What’s Happening in Space Policy November 6-14, 2022

What’s Happening in Space Policy November 6-14, 2022

Here is SpacePolicyOnline.com’s list of space policy events for the week plus two days of November 6-14, 2022 and any insight we can offer about them. The House and Senate are in recess except for pro forma sessions.

During the Week

It’s so busy we’re including not just this week but two extra days to cover NASA’s third attempt to launch Artemis I. The launch is scheduled for just barely into next Monday, November 14, here on the East Coast. It’ll still be Sunday in most of the United States. Pre-launch events are coming up at the end of this week, so it’s timely to put it all in this edition of What’s Happening.

Before we begin, three reminders:

  • the United States changed back to Standard Time at 2:00 am this morning,
  • Tuesday is Election Day, and
  • Friday is a federal holiday (Veterans Day) and government offices will be closed.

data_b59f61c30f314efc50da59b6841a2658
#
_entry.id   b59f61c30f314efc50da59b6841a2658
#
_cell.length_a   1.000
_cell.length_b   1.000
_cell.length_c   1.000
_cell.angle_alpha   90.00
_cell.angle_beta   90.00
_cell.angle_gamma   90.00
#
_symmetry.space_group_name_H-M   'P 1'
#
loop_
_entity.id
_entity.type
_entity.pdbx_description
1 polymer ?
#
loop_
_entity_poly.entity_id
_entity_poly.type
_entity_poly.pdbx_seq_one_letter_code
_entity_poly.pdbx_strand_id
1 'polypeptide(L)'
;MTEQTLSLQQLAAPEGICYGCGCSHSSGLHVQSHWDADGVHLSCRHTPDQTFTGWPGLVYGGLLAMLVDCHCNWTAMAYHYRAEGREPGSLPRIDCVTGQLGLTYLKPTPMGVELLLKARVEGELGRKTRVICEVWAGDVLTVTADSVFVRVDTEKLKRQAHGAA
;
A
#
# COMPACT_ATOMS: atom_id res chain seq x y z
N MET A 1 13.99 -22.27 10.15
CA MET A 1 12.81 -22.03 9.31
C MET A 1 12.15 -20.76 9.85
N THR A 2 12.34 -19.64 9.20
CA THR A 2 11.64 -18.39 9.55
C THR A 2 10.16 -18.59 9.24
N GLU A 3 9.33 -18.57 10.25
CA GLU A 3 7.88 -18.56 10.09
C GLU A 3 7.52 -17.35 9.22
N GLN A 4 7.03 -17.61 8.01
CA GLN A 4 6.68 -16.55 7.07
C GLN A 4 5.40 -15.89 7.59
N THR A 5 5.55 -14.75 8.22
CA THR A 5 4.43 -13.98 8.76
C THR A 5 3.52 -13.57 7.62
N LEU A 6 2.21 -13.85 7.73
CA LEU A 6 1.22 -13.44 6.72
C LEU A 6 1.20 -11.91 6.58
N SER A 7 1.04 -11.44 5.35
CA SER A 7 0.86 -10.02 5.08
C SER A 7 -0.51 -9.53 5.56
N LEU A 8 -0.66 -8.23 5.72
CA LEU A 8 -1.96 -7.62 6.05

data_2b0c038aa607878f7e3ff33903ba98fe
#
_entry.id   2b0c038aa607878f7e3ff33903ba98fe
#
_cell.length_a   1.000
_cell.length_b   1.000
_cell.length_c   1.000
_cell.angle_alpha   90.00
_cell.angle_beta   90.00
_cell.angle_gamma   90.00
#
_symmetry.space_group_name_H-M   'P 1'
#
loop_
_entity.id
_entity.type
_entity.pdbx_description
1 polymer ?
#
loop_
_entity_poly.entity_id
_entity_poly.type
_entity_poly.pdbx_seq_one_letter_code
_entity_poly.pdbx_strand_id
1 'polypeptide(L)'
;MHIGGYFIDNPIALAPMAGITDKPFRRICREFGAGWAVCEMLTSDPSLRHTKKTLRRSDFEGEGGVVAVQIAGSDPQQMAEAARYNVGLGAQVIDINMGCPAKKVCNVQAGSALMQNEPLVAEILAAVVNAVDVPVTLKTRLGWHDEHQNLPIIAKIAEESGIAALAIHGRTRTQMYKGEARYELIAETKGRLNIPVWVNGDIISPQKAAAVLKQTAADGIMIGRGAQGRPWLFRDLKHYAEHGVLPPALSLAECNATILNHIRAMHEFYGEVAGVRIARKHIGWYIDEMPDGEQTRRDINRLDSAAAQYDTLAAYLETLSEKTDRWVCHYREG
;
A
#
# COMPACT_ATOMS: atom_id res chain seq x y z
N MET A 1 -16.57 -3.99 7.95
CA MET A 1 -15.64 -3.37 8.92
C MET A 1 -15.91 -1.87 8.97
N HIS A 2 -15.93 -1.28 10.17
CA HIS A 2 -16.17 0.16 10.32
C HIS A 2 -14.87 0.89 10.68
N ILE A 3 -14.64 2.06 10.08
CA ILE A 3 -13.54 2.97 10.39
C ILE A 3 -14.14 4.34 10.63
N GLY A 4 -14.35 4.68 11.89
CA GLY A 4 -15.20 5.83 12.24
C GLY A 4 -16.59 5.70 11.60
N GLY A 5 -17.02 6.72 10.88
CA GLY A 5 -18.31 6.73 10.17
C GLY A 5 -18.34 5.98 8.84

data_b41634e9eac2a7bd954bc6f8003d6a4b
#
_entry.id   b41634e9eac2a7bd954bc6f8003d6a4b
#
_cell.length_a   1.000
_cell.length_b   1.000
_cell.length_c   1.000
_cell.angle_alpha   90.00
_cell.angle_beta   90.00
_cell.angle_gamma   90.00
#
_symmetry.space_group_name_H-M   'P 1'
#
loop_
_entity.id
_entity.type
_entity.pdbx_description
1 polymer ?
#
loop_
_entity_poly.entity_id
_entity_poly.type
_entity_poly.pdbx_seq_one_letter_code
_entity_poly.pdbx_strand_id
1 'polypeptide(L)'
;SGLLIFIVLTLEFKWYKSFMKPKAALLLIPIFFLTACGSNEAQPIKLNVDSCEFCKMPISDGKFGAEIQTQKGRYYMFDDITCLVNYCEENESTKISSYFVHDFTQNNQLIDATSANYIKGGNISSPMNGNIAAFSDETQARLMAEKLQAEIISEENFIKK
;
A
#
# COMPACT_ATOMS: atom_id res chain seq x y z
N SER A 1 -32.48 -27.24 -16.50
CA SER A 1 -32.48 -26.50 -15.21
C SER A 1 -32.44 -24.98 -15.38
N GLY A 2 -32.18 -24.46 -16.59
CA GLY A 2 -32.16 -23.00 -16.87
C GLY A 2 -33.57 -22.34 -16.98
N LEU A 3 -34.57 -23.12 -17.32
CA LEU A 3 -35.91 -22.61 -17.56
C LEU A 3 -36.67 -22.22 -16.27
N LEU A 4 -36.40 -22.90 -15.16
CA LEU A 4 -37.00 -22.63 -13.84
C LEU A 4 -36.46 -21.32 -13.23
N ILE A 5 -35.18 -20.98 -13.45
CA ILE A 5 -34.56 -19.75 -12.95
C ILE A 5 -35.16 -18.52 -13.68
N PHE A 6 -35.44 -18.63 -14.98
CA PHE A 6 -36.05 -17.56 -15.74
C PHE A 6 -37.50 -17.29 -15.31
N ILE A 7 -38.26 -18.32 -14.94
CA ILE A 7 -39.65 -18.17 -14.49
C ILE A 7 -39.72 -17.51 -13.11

The week was to have begun this morning at 5:50 am ET with the launch of Northrop Grumman’s NG-18 cargo mission to the International Space Station, but it was scrubbed for a reason we can’t recall ever happening before — the company’s Mission Control Center in Dulles, VA had to be evacuated when the fire alarm went off. It controls Cygnus after it separates from the Antares rocket, so must be fully up and running before liftoff. We haven’t heard if there actually was a fire, but the bottom line was a scrub at T-11 minutes. They’ll try again tomorrow at 5:27 am ET. NASA TV begins at 5:00 am ET. If the launch gets off this time, it will arrive at the ISS on Wednesday.

The ISS is getting really busy not only with cargo deliveries — a Russian Progress last week, Cygnus this week and a SpaceX Cargo Dragon next week — but spacewalks. Three U.S. spacewalks are coming up on November 15 and 28 and December 1, and four Russian spacewalks on November 17 and 25 and December 6 and 21.